Charming student-friendly cities in the Netherlands
The Netherlands is one of the countries that has succeeded in preserving its traditional values whilst catching up with modern times. For instance, a curious tourist in Naarden will notice modern offices and shops in the middle of old-fashioned, Renaissance-style streets, right around the corner from one of the oldest churches in the Netherlands.
In fact, a lot of small Dutch towns are great for lovers of history. From ancient castles to the facades of historic houses, there is a lot to see. However, are any of these small, charming cities also suitable for (international) students?
Small student-friendly cities in the Netherlands
The following cities might be smaller than Amsterdam, but they certainly have a lot of that same old-world charm:
Despite being a relatively small town with a population of roughly 122.000 inhabitants, Leiden has many things to offer. The architecture of Leiden is as beautiful as that of Amsterdam, but unlike our capital, the sights and landmarks are located quite close together.
Can I study there?
Leiden is home to the oldest university in the Netherlands. Since 1575, the University of Leiden has allowed generations of students to get an education and sample the town’s rich history. Since the town’s population is not huge, you can always interact with your fellow students. It is perfect for students who enjoy small communities and a homely atmosphere.
Dordrecht is the quintessence of arts. The city has everything, from a number of galleries (Dordrecht Museum, which is actually a gallery), 18th and 19th century architecture to gothic churches (the Grote Kerk). The city was an important trading place in the past, despite its small population (110.000).
Can I study there?
The city is famous for its colleges (Da Vinci College, for instance) promoting mostly an education in the arts. If you are interested in studying art, then this is the place for you.
The student community in Groningen is very large, and due to the vast numbers of students coming from various countries, it has a thriving and active nightlife. One of the most popular sightseeing places in the city is the Groningen University. This is the second-oldest university in the country.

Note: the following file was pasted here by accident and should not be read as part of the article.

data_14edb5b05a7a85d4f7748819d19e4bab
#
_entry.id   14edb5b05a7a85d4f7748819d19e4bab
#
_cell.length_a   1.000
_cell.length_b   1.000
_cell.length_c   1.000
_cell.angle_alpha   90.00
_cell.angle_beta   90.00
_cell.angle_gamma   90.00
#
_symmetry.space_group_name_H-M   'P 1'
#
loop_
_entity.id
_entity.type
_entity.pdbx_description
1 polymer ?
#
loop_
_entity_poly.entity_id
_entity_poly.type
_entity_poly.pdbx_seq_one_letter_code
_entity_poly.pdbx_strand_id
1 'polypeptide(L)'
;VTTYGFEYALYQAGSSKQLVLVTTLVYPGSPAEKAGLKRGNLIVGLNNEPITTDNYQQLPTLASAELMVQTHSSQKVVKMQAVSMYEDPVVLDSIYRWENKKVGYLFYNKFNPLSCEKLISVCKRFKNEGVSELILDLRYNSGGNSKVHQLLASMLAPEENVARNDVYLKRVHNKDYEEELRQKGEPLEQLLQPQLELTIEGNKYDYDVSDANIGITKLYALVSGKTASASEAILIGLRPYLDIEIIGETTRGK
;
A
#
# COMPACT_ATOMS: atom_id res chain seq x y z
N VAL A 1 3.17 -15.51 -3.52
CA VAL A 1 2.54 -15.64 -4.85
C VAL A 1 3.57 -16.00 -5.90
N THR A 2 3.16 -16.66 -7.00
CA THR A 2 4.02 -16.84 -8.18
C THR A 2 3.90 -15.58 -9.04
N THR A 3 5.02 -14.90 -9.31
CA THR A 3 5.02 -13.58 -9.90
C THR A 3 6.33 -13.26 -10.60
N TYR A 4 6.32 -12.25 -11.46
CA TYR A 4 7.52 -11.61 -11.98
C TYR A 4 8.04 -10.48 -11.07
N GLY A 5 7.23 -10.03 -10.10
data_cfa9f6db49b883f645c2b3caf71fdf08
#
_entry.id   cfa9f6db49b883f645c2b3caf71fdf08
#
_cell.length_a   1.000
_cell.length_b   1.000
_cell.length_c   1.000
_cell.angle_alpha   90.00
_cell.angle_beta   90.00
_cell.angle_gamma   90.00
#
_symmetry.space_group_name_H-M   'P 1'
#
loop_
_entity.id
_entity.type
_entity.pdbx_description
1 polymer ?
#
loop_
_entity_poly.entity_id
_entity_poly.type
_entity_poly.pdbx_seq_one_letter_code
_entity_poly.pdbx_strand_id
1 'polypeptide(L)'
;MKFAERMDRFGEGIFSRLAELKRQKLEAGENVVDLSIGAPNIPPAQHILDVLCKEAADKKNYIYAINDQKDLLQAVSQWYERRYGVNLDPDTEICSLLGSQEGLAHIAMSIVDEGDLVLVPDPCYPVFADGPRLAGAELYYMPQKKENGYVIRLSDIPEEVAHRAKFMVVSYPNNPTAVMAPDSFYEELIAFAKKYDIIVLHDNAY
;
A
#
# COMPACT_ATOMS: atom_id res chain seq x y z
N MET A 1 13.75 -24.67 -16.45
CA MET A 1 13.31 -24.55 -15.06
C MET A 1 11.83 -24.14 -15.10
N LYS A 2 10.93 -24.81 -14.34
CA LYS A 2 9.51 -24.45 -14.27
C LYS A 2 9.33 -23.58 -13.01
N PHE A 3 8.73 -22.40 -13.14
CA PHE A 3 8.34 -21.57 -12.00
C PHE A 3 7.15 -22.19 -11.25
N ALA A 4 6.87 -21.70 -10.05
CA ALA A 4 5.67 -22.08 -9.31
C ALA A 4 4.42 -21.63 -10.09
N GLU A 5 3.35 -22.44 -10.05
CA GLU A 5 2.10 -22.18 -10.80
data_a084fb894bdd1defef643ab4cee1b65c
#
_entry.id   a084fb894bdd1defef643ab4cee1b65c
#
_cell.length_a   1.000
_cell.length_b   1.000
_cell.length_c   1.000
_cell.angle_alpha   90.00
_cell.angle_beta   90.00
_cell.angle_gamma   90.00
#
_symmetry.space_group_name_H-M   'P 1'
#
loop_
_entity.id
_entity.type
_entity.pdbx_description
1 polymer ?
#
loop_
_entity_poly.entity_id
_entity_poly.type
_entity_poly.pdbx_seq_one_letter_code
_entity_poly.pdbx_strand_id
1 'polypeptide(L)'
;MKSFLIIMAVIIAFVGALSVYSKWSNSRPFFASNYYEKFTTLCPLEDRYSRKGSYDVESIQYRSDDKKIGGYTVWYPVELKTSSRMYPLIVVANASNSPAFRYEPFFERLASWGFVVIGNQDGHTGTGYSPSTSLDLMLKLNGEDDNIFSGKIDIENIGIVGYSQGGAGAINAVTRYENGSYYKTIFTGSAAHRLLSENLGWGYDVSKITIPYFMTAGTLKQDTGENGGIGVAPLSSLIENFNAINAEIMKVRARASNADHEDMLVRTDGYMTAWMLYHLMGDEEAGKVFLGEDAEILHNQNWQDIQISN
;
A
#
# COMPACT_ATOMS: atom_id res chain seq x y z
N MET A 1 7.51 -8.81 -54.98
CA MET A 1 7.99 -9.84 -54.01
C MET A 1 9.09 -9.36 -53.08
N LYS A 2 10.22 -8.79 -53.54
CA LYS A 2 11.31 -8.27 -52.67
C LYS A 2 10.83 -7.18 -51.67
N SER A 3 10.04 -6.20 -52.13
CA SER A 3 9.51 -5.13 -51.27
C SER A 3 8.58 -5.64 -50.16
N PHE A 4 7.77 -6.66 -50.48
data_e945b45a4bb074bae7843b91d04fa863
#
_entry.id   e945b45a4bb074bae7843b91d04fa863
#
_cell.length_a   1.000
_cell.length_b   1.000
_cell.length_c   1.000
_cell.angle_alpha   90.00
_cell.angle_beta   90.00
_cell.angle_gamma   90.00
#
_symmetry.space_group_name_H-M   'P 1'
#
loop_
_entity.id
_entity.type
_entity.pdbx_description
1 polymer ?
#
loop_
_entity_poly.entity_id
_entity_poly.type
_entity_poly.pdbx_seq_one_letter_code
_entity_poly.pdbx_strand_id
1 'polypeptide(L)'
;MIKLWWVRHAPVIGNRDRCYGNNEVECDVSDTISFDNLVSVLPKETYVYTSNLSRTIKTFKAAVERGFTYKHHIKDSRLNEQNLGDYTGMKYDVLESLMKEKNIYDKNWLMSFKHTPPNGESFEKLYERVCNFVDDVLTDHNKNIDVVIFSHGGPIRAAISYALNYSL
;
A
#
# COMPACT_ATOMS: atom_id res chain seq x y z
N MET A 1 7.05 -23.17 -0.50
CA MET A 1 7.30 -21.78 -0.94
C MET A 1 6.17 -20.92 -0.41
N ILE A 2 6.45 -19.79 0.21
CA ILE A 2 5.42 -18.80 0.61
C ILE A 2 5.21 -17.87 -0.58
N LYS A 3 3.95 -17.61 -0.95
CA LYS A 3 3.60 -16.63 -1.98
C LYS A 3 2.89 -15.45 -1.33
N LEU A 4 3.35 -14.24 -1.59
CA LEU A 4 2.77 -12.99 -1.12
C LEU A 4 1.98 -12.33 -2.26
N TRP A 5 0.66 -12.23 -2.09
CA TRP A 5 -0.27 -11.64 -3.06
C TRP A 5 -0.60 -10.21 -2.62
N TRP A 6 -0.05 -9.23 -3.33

Just for studying?
Whilst the principal focus of the city is education, it has many aces up its sleeve when it comes to tourist attractions - for example, the Grote Markt, where you can find a neo-classic town hall. Also, the most famous church in the town is the Martinikerk (Martin's church), which combines gothic and renaissance architecture.
The true spirit of the Netherlands
To experience the true spirit of the Netherlands, you should visit some of the following small Dutch towns that are scattered all over the country when you are not studying:
You can start with Appingedam - a historic city that once served as an important trading place because it is close to the sea. Nowadays, it has become a beloved town amongst tourists. Make sure you visit the kitchens hanging from the walls of the medieval houses at the Damsterdiep canal.
If you are looking to visit some medieval mansions - the best choice is to go to Harlingen, a picturesque harbour town with many ancient houses. An interesting titbit is that many of these old houses feature gable stones to substitute house numbers.
Author’s tip: If you find a golden angel icon on such a stone - that building used to be a Masonic Lodge.
Fishing and farming towns
Back in the day, small fishing and farming towns were the backbone of the Netherlands. Places like Giethoorn, Thorn, Volendam and many others are a must-see for any tourist searching for the true spirit of the Netherlands.
Have you ever visited these cities? Let us know in the comments!
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